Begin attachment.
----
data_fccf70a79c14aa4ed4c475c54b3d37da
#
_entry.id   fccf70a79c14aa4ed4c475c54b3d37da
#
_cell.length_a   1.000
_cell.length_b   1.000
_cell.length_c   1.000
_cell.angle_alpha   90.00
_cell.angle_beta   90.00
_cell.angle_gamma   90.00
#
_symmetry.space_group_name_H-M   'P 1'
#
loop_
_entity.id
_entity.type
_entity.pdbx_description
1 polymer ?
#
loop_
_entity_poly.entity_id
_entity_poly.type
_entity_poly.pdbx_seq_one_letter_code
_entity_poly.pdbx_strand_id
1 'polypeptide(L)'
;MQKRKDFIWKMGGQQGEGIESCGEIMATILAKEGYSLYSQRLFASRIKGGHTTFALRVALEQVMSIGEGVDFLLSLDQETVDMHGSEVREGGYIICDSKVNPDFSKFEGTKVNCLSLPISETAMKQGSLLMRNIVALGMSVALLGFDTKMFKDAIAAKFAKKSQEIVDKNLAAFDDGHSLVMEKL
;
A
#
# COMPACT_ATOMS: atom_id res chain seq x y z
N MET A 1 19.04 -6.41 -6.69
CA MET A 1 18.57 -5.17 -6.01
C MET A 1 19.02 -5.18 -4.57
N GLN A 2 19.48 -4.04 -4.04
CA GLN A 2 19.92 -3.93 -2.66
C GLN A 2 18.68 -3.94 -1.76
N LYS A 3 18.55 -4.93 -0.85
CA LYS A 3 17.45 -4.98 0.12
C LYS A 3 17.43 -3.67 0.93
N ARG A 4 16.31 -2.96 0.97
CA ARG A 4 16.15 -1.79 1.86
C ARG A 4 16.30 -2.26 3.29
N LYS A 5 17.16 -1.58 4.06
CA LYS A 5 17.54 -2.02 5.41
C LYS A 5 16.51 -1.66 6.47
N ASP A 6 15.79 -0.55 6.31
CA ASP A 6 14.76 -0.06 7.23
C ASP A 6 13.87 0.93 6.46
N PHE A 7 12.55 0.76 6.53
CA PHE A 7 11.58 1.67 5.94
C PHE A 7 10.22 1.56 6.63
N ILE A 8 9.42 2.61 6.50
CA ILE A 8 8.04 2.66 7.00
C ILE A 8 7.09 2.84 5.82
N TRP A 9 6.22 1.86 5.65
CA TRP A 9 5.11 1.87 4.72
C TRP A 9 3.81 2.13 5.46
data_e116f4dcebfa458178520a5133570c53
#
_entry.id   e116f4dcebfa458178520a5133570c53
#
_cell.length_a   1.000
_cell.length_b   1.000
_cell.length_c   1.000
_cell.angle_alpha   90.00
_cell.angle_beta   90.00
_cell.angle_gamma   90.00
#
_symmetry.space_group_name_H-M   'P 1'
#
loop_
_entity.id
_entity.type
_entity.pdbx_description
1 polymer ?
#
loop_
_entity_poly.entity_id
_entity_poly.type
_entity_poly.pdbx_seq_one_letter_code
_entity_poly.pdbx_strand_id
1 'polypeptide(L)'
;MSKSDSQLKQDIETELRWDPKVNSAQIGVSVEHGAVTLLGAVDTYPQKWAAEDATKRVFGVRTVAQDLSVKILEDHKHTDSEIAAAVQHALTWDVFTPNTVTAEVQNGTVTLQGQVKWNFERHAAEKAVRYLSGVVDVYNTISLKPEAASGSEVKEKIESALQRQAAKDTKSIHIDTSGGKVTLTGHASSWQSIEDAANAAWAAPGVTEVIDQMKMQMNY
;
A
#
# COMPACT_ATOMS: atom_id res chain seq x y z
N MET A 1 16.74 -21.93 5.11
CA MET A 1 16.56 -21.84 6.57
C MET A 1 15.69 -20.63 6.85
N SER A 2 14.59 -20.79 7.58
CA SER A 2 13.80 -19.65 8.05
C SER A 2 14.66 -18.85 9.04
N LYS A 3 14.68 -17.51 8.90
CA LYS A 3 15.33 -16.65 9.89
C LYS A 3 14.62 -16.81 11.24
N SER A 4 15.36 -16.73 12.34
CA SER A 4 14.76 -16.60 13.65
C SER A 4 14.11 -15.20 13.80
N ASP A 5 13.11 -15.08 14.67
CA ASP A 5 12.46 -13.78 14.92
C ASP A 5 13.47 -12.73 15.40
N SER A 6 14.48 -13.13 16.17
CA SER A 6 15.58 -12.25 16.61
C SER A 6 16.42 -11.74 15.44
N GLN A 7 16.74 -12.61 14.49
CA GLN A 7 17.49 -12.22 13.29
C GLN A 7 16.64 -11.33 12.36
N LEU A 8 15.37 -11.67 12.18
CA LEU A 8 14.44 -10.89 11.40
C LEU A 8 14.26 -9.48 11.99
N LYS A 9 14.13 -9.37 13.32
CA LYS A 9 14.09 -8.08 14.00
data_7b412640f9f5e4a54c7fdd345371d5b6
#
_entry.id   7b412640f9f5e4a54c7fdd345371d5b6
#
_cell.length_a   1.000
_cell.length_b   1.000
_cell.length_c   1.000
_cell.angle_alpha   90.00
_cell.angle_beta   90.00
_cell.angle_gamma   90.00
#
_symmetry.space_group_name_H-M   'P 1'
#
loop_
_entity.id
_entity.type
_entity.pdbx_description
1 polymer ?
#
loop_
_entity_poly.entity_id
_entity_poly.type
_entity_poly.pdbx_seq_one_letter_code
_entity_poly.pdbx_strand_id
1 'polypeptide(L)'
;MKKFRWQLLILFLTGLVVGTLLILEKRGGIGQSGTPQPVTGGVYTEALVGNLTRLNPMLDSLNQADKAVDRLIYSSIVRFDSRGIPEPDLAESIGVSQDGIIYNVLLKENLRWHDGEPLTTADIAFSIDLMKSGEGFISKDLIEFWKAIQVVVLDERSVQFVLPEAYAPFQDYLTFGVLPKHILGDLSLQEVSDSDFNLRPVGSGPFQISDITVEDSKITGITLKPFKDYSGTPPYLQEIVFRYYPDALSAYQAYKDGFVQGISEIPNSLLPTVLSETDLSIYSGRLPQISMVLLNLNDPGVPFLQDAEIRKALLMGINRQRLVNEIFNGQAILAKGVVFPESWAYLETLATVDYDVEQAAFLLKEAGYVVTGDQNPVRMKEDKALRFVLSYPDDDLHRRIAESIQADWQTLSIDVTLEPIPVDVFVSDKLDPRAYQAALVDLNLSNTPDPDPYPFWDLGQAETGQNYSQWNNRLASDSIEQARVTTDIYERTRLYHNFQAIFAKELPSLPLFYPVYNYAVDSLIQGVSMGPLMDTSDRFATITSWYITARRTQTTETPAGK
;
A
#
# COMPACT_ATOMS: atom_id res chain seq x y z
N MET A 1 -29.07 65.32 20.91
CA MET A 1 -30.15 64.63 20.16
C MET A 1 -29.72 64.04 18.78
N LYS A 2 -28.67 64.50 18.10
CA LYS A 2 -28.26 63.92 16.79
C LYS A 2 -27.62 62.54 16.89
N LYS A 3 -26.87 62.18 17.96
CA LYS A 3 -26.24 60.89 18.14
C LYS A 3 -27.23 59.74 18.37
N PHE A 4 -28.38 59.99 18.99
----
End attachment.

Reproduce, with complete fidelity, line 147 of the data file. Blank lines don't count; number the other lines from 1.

N LYS A 2 -28.67 64.50 18.10